I just saw Avengers: Age of Ultron (View the Trailer HERE.) for a second time! When watching this film, as multiplied millions have, one can’t help but notice the effective teamwork. The reason the Avengers exist is to “fight the foes no single super hero can withstand.”
As a comic book geek I know that an ever-changing team roster becomes a theme in the comic book Avengers but teamwork was always emphasized. This comes through in Age of Ultron and is an important lesson for us.
Don’t click away! You don’t have to like comic books or even Marvel movies to read this blog. This film contained some important lessons about effective teamwork. Here are a few:
1. Effective Teams: Meld Together Diverse Personalities.
The team is made up of wildly different individuals: a billionaire arms manufacturer, Iron Man (Robert Downey Jr.); a fabled Norse god, Thor (Chris Hemsworth); a raging monster/mad scientist (a modern-day Dr. Jekyll & Mr. Hyde) The Hulk (Mark Ruffalo); a WWII war hero, Captain America (Chris Evans), a cold-war, Russian spy, Black Widow (Scarlett Johansson); and expert marksman who was a former thief, Hawkeye (Jeremy Renner). They are under the authority of a mysterious leader Nick Fury (Samuel L Jackson) who is the director of a government covert ops organization. Wow, how could they ever get along?
Any team needs people with diverse personalities and skill sets. The key to being an effective team, is melding those individuals into a unit whose skills compliment each other.
In order to do this, creating a team identity is paramount. When a sports team for example shouts “Wildcats!” as they break their pre game huddle, they’re reminding themselves that they win or lose as a team. The effective team player may pass on personal glory or accomplishment for the better of the team. Any effective team must learn that we win or lose as a team. A great player knows it doesn’t matter if I get my points if we lose the game. An effective team member realizes it isn’t just about me doing my job but about all of us pulling to accomplish our team goals. As the old cliché says, “There’s no I in team.”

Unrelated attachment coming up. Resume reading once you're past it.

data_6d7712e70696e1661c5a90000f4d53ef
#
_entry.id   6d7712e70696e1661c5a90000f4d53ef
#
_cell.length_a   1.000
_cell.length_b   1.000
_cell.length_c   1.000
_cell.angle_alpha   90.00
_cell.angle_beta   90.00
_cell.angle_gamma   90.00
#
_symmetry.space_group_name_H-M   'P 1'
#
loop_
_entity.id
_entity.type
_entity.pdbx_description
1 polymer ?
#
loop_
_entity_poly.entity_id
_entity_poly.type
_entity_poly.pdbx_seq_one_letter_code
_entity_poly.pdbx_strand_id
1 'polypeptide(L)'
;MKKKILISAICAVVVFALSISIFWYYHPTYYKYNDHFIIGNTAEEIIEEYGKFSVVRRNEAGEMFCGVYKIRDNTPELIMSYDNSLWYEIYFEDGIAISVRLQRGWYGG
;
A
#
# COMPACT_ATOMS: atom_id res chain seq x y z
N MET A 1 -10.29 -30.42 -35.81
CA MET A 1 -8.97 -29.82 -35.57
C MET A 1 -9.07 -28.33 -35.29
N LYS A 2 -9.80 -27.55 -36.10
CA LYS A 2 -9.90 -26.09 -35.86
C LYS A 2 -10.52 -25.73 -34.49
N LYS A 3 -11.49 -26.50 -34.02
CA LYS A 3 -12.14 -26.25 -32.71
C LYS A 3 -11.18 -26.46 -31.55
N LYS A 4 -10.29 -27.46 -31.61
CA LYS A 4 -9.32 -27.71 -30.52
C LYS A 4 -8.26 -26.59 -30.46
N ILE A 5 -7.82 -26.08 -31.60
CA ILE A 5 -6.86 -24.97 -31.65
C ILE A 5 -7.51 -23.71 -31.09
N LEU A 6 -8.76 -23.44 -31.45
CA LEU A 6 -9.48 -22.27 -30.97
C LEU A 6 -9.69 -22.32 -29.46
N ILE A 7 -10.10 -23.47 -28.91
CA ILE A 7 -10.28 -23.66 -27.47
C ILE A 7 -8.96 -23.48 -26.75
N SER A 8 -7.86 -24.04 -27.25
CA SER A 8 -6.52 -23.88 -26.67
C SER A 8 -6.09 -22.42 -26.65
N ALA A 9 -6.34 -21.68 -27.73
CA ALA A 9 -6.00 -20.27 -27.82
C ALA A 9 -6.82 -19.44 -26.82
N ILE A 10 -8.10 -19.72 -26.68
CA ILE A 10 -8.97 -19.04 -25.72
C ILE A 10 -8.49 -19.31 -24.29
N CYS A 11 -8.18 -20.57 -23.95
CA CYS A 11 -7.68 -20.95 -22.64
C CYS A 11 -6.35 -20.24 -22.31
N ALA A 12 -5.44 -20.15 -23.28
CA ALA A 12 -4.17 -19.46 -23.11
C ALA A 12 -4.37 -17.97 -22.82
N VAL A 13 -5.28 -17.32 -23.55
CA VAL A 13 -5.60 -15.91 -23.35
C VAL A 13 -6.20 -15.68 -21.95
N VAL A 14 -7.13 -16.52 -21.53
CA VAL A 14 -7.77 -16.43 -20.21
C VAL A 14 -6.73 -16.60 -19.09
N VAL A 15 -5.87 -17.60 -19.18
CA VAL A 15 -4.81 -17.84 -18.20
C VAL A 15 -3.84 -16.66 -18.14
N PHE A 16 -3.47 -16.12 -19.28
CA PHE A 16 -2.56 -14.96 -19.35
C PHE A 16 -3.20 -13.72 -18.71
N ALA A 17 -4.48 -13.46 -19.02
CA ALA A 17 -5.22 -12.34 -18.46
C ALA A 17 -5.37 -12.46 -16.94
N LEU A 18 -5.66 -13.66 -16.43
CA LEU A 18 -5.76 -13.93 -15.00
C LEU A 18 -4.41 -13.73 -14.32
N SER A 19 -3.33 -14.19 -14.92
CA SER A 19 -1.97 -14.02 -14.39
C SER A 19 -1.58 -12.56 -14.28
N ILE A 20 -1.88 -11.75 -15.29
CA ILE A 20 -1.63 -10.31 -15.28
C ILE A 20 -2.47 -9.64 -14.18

Leaders cast vision for the team and create situations where we win together. [Leader read Servant Leadership to learn more.]
2. Have a Clear Chain of Command
Tony Stark (Iron Man) at one point says, “I just pay for everything and design everything, make everyone look cooler.” A shield agent had called Tony ‘boss’. Tony points to Captain America saying “He’s the Boss.” While there is resentment in his voice there is something more important for effective teamwork, CLARITY.
There is no doubt about who has final decision. I believe in the synergy or group input and discussion but in the heat of battle, someone has to make the final call. Have a clear team leader and give then the authority to make decisions.
Side note: That leader must have humility as a dominant character trait or the team will become discouraged. A good leader shares the credit for success and motivates their team to work harder.
3. Give the Team the Information They Need to Succeed
Tony Stark (Iron Man) is trying to create an artificial intelligence that will protect the world from alien attacks. He accidentally creates Ultron who decides after some brief contemplation, that the Avengers (and humanity) are the problem with the earth. “I know you’re good people. I know you mean well. But you just didn’t think it through. There is only one path to peace… your extinction.” Ultron becomes the Avengers greatest foe.
(Geek note: In the comics Henry Pym aka, Ant Man creates Ultron.)
Here’s where it all went wrong. Tony Stark decides to work on the ‘Ultron project’ with Dr Bruce Banner but decides not to tell the rest of the team. He didn’t want to hear their objections to this dangerous project.
An effective team communicates with each other to avoid their projects and activities hindering or harming the other team members! Over communicate.
4. Take Time to Celebrate the Cool Things and Have Fun
As Tony Stark is searching the Hydra base (a terrorist organization) he mutters, “Please be a secret door. Please be a secret door.” and yells, “YES!” when the wall moves and he discovers one. This billionaire inventor gets excited about a secret passage hidden in an old stone wall.
We begin every meeting with “What went well this week.” We take time to celebrate the good things, the fun stories, the lives being impacted and the successful executions. Celebrating team success is an important key to being an effective team for the long-term.
I sincerely hope 4 fun facts about being an effective team taken from the Avengers: Age of Ultron will help your team become a super team!
Read the first two installments in the Avengers inspired blogs: 5 Marvel Marketing Tips, and 5 Leadership Lessons from Avengers 2: Age of Ultron